Friday, August 17, 2007

Irish Law RSS Feeds

For those who are fans of RSS feeds I've added two new feeds to the Irish Law Site cases page:

  • The IRLII Lastest Irish Cases RSS News Feed
    This feed has been on the IRLII site for quite a while now (about a year?) and is maintained by my colleague John Mee with the assistance of Micheal O'Dowd.

  • The Judgments RSS News Feed
    This is an experimental feed I created using (update 5 October: the feed now uses Unfortunately the headlines consist of the dates of judgments rather than titles, but at least when new judgments are posted on the site they'll show up in your feed reader.

A reminder of two other RSS feeds which we already have:

If you haven't heard of RSS feeds, a brief outline of how they work is available here.

LRC Report on Spent Convictions

There've been quite a number of interesting reports over the past few weeks which I've been meaning to include in posts but am only getting around to now. The first one is the Law Reform Commission’s Report on Spent Convictions.

Here's an extract from the press release:

"The Report sets out in detail the elements of the proposed spent convictions law and it also includes a draft Spent Convictions Bill to implement the Commission’s recommendations. The key elements include:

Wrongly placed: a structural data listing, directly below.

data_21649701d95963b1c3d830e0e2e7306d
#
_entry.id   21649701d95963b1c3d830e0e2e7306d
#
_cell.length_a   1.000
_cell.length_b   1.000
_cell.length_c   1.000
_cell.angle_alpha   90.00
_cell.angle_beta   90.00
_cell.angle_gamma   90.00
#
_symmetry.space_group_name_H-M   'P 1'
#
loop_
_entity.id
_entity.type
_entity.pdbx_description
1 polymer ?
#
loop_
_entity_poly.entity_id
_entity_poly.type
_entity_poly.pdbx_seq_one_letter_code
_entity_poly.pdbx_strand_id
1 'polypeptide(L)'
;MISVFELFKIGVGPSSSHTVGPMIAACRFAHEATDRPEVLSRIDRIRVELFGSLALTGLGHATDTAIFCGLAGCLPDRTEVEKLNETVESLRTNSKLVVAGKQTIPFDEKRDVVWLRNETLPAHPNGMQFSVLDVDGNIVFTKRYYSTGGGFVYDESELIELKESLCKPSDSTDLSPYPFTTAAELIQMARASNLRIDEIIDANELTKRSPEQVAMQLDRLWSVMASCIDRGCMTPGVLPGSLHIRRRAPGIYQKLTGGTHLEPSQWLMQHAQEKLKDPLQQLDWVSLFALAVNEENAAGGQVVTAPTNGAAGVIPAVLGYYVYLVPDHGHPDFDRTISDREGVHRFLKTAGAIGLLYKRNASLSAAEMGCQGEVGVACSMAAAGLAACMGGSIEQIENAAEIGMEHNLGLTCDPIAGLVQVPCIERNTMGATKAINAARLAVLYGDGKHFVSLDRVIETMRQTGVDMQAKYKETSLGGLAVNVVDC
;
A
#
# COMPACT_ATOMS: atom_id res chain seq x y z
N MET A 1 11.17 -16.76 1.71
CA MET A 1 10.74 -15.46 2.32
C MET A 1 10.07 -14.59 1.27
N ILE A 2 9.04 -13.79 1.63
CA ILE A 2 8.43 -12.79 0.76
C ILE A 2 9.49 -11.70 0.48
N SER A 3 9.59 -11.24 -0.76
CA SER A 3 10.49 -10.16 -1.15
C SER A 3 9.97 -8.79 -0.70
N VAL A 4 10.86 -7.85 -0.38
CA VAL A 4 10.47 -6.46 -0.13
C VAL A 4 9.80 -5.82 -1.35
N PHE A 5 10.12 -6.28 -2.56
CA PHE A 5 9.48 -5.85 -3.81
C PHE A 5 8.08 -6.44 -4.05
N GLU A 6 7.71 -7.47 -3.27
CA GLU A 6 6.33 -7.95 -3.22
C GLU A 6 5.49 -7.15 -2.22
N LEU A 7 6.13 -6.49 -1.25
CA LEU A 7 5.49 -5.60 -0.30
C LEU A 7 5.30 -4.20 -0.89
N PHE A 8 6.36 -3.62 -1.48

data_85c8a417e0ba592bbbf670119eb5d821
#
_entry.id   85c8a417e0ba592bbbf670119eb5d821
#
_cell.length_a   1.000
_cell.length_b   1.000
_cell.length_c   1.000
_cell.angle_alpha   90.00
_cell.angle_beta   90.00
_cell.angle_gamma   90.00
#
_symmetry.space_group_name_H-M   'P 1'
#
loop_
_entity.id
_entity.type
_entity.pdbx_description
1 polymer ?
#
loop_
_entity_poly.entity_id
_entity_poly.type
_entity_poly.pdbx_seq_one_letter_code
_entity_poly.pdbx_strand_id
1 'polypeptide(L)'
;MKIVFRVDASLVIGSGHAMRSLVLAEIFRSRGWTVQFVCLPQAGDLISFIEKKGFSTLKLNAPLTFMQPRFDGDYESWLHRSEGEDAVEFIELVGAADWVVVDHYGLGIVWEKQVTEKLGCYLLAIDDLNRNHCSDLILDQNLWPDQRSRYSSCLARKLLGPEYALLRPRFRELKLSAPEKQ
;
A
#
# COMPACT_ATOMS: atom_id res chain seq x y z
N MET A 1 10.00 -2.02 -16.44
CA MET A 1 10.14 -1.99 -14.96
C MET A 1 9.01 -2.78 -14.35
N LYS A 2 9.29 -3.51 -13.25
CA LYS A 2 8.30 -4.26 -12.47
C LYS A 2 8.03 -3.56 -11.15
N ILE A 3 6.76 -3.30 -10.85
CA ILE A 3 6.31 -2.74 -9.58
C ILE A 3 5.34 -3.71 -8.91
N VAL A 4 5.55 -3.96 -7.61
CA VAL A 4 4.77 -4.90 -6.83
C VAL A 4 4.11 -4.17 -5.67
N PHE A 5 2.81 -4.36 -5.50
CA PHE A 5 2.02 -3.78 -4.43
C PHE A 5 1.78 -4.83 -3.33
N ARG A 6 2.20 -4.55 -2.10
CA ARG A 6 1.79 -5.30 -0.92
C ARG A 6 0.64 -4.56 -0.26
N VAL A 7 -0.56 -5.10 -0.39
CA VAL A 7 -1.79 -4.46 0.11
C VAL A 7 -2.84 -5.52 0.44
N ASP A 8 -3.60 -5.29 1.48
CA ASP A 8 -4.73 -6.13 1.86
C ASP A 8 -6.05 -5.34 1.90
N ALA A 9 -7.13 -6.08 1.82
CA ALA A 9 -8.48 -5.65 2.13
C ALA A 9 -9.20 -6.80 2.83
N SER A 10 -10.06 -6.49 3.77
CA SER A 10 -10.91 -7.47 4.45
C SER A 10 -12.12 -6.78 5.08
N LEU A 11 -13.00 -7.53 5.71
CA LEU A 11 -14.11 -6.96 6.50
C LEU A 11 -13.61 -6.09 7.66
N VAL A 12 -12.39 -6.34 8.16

• the types of offences which should be excluded completely from the proposed law: (a) any offence triable by the Central Criminal Court, such as murder; (b) any sexual offence as defined in the Sex Offenders Act 2001; and (c) any other offence where a sentence of more than 6 months (including a suspended sentence) has been imposed in court;
  • the length of time a person must be conviction-free to qualify for the conviction to be regarded as “spent”: 7 years from the date of conviction where a custodial sentence of up to 6 months is imposed; 5 years from the date of conviction where a non-custodial order is made, such as a fine or disqualification;
  • all convictions, including spent convictions, would still be disclosed at a sentencing hearing and in some non-criminal cases such as involving access to children.
  • The system would be automatic, rather than requiring the person to apply to court to have their conviction declared to be spent, as an application-based system would not be transparent and consistent."
Full Report:

Press Release:

Sample News Story:

See also:
Extending the Scope of Employment Equality Legislation (2004)

(The above report included a section on the criminal conviction / ex-offender / ex-prisoner ground.)
Updates 2008-9 - See also:
Spent Convictions Group, Proposals on a Rehabilitation of Offenders Bill (2009)
Spent Convictions Bill 2007
Irish Human Rights Commission, Observations on Spent Convitions Bill (2009)
Irish Penal Reform Trust Position Paper on Spent Convictions

Update May 2012:
A new Criminal Justice (Spent Convictions) Bill 2012 has been published.

Update July 2013:
See the recent Irish Times article by Remy Farrell S.C. here.